I cannot really talk about this in any detail, but I can say that we’re more flexible now, compared to when we were a part of Olympus. So we look at users, and we look at our technologies, and then when we see them crossing over, that’s a market we know we should be in. So we’re always looking at what customers are asking for.
That’s a question that we ask a lot, and discuss frequently, internally. We don’t really see a need to compete with smartphones, because smartphones are different devices, with different characteristics. And one of the important differentiators of interchangeable lens cameras is lenses. A wide variety of lenses with high optical quality, that make it possible to capture the best moments in various shooting situations. This is the reason why interchangeable lens cameras exist. A smartphone will never be able to capture a fast-moving bird, for example, from a great distance.
In other words, if a manufacturer can’t offer camera products with features that clearly differentiate them from smartphones, they’d be in trouble. We will continue to develop a system necessary to allow photographers to best capture moments, with maximum portability, with our Micro Four Thirds lineup. And we’ll focus on the areas where smartphones can’t compete, and can’t provide a benefit for photographers.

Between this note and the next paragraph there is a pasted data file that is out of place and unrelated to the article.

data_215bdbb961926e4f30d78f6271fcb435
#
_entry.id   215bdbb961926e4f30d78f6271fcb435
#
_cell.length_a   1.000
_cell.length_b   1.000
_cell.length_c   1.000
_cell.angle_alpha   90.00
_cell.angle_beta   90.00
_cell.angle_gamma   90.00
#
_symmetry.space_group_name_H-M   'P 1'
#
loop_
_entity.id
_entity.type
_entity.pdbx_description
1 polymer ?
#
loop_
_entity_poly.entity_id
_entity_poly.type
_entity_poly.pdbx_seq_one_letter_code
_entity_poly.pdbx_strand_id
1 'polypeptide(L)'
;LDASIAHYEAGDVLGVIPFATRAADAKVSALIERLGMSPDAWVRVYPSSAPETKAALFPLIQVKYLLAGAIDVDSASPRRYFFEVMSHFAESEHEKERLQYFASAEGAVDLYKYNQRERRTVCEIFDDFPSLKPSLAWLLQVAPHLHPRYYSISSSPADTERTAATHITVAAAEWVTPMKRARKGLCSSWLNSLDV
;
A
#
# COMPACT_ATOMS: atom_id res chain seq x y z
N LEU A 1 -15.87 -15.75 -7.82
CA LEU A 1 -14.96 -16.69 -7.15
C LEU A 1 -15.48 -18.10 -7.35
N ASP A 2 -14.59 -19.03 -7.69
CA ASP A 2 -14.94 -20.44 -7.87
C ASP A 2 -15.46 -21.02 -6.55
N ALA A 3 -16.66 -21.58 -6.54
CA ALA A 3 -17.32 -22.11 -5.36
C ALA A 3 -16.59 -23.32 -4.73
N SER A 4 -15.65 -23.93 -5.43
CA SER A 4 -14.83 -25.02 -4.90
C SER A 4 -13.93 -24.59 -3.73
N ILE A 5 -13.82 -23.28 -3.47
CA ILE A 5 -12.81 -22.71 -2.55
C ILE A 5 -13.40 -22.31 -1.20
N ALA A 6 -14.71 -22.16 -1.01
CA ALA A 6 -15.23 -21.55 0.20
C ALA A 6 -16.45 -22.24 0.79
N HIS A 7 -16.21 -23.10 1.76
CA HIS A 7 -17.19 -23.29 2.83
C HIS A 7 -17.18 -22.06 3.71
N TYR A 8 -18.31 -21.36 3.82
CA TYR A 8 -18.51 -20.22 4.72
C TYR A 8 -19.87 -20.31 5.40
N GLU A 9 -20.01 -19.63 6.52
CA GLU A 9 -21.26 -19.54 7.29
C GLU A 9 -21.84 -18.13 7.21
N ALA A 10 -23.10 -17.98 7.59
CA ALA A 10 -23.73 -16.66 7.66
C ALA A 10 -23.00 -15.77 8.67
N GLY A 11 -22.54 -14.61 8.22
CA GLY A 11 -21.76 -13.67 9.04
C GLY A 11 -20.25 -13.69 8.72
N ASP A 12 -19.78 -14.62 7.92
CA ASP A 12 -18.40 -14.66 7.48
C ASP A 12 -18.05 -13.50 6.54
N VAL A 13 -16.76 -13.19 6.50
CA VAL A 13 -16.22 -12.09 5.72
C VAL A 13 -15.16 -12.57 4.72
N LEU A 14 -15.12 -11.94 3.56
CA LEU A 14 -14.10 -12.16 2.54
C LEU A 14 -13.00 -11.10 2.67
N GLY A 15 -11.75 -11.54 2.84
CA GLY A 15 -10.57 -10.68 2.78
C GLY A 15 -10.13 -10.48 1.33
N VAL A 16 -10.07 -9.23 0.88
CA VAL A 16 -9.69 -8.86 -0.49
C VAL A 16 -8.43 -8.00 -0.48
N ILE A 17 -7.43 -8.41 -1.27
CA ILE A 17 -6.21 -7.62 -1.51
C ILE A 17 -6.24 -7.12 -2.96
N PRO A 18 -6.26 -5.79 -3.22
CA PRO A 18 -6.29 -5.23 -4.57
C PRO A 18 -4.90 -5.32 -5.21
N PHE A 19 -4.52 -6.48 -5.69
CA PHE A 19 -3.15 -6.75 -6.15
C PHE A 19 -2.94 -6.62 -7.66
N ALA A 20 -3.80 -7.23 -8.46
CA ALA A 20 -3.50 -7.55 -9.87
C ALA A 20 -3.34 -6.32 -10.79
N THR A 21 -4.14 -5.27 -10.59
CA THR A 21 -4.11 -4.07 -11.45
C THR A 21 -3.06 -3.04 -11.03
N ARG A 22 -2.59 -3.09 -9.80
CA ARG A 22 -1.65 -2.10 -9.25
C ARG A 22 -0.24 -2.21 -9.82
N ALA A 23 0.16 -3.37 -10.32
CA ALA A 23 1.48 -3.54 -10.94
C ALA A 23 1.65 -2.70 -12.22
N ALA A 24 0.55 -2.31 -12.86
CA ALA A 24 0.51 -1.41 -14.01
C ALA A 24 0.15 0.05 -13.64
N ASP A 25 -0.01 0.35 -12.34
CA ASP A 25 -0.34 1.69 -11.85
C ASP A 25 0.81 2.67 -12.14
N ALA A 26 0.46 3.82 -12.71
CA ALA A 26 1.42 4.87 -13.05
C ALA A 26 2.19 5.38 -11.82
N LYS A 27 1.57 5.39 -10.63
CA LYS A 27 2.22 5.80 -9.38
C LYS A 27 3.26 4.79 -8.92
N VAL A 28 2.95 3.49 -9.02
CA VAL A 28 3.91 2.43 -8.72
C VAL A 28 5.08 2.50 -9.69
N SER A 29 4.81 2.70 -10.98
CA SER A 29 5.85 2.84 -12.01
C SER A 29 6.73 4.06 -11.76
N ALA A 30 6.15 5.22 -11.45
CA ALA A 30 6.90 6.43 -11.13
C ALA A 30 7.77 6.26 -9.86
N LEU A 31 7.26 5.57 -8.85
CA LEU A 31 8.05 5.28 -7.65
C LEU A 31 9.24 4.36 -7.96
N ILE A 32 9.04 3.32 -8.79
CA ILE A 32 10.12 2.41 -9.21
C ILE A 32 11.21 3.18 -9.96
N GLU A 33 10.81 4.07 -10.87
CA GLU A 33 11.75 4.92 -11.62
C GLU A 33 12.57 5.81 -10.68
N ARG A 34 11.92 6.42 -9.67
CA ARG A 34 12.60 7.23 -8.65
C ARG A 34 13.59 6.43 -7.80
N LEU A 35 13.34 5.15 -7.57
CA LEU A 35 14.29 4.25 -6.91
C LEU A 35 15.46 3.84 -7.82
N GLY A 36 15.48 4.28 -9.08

The size of the Four Thirds sensor offers the possibility of fast readout speeds, which makes this format ideal for computational imaging
We believe that it’s important to maximize the power of image sensors, and processors and image stabilization, but at the same time in order to maximize the power of those devices we have to use computational photography technologies like AI and other computational imaging technologies to expand the possibilities for capturing the moment. I think that combination will make our cameras more attractive.